Sonora’s Anti-Chinese Movement and State Formation


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1For recent reassessment of the role of race in the construction of mestizaje, national identities and state formation in Latin America, see for example Helg A. (1995) Our Rightful Share. The Afro-Cuban Struggle for Equality, 1886-1912. Chapel Hill: The University of North Carolina Press; Ferrer A. (1999) Insurgent Cuba: Race, Nation and Revolution, 1868-1898. Chapel Hill: University of North Carolina Press; Grandin G. (2000) The Blood of Guatemala. A History of Race and Nation. Durham: Duke University Press.; de la Cadena M. (2000) Indigenous Mestizos. The Politics of Race and Culture in Cuzco, Peru, 1919-1991. Durham: Duke University Press. For the U.S. as a racial dictatorship see Omi M. & Winant (1994:65-69). Popularized in the United States in the comparative analysis of Harris M. (1964), the concept was first formulated by Freyre G. ([1933] 1986). For reassessment and criticism of this concept see Winant H. (1994) Rethinking Race in Brazil. In Racial Conditions. Politics, Theory, Comparisons (130-147). Minneapolis: University of Minnesota Press.


2 See, Gonzalez Navarro (1974, 1994), Knight (1987) and Jonathan Brown (1983) Foreign and Native-Born Workers in Porfirian Mexico. American Historical Review vol. 98, 768-818.

3 These two decades of revolutionary disorder were punctuated in the first place by the so-called constitucionalista insurrection that following the assassination of president Francisco Madero in April 1913 resisted the counterrevolutionary regime led by the porfirista general Victoriano Huerta. In the second place by the civil war between revolutionary fractions that extended from the defeat of Huerta in mid 1914 to the victorious 1920 rebellion of Agua Prieta led by the Sonoran revolutionaries. Under the military leadership of Alvaro Obregón the Sonoran forces organized in the Ejercito del Noroeste played a pivotal role in the victory against Porfirian reaction and in the consolidation of the constitucionalista regime led by Venustiano Carranza. Obregón also led the constitucionalista army that defeated the more popular and radical forces led by Francisco Villa (Division del Norte) and Emiliano Zapata (Ejercito del Sur). For analysis, assessment and discussion of the nature and consequences of the Mexican Revolution see, Gilly (1971) and Knight (1986). For the role of the Sonorans in the revolution see Aguilar Camín 1977).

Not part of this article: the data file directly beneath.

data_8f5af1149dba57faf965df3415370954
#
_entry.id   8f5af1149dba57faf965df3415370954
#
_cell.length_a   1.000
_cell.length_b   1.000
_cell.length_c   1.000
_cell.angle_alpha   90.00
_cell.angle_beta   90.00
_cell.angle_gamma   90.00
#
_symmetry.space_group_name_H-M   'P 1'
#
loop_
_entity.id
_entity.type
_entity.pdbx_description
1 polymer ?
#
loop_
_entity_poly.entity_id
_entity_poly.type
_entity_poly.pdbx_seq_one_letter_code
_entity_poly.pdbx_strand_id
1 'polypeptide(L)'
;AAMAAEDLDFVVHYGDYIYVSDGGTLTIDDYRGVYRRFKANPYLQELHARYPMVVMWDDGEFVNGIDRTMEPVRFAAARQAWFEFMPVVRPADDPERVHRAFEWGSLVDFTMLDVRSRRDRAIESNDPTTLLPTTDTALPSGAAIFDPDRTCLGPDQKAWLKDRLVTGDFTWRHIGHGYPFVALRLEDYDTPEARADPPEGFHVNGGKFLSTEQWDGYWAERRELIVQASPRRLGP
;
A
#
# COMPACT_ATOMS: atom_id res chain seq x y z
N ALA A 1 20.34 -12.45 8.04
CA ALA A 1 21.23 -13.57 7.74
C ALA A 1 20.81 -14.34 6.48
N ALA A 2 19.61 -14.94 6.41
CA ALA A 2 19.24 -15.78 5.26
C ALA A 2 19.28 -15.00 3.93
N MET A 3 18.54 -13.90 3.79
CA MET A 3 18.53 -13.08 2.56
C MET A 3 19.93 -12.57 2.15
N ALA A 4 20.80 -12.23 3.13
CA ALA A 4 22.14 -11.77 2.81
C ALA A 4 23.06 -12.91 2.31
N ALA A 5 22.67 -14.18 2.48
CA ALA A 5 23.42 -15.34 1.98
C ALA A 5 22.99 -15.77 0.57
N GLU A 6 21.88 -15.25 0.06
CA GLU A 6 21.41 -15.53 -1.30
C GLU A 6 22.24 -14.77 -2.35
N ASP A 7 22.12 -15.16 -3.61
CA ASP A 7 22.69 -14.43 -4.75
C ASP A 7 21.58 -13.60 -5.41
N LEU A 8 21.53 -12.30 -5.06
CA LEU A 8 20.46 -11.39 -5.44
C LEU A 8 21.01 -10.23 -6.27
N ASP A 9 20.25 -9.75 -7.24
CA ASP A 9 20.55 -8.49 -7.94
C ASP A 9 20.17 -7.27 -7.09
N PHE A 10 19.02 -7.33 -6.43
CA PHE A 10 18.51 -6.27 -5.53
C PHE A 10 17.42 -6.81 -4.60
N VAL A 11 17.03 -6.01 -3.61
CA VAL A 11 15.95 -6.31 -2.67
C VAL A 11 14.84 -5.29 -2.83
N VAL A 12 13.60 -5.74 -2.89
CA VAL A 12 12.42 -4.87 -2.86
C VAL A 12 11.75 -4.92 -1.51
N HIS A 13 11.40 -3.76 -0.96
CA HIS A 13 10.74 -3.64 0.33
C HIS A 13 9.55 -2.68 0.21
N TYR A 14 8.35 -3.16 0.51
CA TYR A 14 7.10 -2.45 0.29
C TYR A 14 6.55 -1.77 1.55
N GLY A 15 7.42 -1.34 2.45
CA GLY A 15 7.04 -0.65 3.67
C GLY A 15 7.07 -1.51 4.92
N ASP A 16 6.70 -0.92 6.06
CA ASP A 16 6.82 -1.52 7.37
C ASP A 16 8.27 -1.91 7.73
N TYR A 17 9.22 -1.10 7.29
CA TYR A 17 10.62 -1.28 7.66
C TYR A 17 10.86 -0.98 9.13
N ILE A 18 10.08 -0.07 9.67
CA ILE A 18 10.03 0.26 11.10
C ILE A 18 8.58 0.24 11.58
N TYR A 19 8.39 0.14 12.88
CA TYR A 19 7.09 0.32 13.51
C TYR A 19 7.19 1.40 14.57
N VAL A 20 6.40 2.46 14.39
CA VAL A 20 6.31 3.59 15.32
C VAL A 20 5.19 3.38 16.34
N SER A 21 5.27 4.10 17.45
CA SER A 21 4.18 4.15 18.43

4 Between 1910 and 1919, 550 Americans, 471 Chinese, 209 Spaniards and 111 Arabs were murdered, figures that represented 2.66%, 3.25%, 0.85% and 7.25% of their respective populations.

The 1910 official census recorded 1,531 Arabs, 13,203 Chinese, 24,409 Spanish and 20,633 Americans. González Navarro M. (1974: 74-86). See also Knight A. (1986: vol. 1: 44, 150, 279), and Turner F. (1968:259-322).